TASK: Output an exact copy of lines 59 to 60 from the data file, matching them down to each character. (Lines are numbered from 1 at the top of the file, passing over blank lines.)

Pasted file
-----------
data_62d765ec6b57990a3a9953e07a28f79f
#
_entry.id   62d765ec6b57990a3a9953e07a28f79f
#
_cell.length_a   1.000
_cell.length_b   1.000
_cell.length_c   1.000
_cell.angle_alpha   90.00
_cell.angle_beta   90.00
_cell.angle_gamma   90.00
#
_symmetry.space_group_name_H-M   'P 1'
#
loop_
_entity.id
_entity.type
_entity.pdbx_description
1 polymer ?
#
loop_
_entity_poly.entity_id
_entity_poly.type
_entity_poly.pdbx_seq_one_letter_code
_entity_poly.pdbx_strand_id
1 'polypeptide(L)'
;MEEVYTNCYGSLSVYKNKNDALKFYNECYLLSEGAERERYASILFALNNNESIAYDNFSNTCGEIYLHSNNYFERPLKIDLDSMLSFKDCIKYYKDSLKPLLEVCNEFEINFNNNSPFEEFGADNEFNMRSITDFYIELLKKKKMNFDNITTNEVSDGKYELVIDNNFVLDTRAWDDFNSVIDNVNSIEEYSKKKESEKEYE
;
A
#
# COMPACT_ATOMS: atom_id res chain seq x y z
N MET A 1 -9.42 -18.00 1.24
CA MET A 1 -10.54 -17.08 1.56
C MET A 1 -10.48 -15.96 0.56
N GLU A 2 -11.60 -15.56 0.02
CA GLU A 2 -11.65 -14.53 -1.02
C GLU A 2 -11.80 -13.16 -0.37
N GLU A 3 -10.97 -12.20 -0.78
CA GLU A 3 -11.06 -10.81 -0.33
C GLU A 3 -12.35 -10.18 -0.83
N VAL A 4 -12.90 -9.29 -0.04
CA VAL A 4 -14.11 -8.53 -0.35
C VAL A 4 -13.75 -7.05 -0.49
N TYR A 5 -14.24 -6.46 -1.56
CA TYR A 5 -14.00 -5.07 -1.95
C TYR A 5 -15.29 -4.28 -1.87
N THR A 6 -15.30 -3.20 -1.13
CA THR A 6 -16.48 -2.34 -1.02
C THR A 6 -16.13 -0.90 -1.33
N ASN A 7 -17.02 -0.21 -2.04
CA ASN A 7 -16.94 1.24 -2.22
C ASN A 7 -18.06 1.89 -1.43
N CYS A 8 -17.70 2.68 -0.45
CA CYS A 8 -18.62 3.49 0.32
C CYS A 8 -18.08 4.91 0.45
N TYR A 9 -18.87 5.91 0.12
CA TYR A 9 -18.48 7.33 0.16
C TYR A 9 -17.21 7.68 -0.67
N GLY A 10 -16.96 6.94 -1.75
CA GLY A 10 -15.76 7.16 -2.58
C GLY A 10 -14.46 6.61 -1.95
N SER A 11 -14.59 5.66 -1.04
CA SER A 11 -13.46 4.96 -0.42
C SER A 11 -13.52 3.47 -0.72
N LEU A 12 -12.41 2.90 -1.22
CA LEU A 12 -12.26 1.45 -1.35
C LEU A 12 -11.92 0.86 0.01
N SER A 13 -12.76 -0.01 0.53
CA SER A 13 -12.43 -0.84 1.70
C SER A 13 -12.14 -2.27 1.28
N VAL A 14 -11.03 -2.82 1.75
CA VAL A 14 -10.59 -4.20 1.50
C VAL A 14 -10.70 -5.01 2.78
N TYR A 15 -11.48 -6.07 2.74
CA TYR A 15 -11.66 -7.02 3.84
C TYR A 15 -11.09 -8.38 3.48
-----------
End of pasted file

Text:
CA GLY A 10 -15.76 7.16 -2.58
C GLY A 10 -14.46 6.61 -1.95